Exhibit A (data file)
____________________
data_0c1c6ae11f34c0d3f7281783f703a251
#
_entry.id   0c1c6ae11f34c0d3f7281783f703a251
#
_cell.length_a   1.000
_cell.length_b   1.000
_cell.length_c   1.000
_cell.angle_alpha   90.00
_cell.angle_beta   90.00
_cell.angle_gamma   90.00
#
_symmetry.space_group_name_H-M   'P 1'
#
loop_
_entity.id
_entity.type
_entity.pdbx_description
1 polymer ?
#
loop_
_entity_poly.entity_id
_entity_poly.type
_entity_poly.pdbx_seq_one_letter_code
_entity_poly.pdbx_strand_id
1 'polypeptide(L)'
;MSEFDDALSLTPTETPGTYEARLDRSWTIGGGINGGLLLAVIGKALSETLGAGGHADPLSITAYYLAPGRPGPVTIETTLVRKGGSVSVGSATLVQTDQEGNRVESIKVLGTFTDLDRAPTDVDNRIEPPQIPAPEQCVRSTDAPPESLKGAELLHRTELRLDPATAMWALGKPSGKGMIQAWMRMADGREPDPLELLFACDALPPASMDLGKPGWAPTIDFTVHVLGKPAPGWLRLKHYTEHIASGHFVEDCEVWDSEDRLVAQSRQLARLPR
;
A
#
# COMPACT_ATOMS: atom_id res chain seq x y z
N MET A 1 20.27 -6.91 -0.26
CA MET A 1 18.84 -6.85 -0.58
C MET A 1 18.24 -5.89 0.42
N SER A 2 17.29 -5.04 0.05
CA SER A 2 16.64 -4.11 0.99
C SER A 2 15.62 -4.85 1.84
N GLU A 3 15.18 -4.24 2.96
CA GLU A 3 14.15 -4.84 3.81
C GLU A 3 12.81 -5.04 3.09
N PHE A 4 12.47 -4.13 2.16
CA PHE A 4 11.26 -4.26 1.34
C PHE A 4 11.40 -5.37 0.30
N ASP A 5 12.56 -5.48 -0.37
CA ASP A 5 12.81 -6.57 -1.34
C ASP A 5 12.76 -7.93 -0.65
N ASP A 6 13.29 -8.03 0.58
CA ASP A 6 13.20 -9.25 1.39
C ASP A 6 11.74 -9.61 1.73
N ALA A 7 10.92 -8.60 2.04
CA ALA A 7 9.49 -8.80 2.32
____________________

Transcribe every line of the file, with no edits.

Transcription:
data_0c1c6ae11f34c0d3f7281783f703a251
#
_entry.id   0c1c6ae11f34c0d3f7281783f703a251
#
_cell.length_a   1.000
_cell.length_b   1.000
_cell.length_c   1.000
_cell.angle_alpha   90.00
_cell.angle_beta   90.00
_cell.angle_gamma   90.00
#
_symmetry.space_group_name_H-M   'P 1'
#
loop_
_entity.id
_entity.type
_entity.pdbx_description
1 polymer ?
#
loop_
_entity_poly.entity_id
_entity_poly.type
_entity_poly.pdbx_seq_one_letter_code
_entity_poly.pdbx_strand_id
1 'polypeptide(L)'
;MSEFDDALSLTPTETPGTYEARLDRSWTIGGGINGGLLLAVIGKALSETLGAGGHADPLSITAYYLAPGRPGPVTIETTLVRKGGSVSVGSATLVQTDQEGNRVESIKVLGTFTDLDRAPTDVDNRIEPPQIPAPEQCVRSTDAPPESLKGAELLHRTELRLDPATAMWALGKPSGKGMIQAWMRMADGREPDPLELLFACDALPPASMDLGKPGWAPTIDFTVHVLGKPAPGWLRLKHYTEHIASGHFVEDCEVWDSEDRLVAQSRQLARLPR
;
A
#
# COMPACT_ATOMS: atom_id res chain seq x y z
N MET A 1 20.27 -6.91 -0.26
CA MET A 1 18.84 -6.85 -0.58
C MET A 1 18.24 -5.89 0.42
N SER A 2 17.29 -5.04 0.05
CA SER A 2 16.64 -4.11 0.99
C SER A 2 15.62 -4.85 1.84
N GLU A 3 15.18 -4.24 2.96
CA GLU A 3 14.15 -4.84 3.81
C GLU A 3 12.81 -5.04 3.09
N PHE A 4 12.47 -4.13 2.16
CA PHE A 4 11.26 -4.26 1.34
C PHE A 4 11.40 -5.37 0.30
N ASP A 5 12.56 -5.48 -0.37
CA ASP A 5 12.81 -6.57 -1.34
C ASP A 5 12.76 -7.93 -0.65
N ASP A 6 13.29 -8.03 0.58
CA ASP A 6 13.20 -9.25 1.39
C ASP A 6 11.74 -9.61 1.73
N ALA A 7 10.92 -8.60 2.04
CA ALA A 7 9.49 -8.80 2.32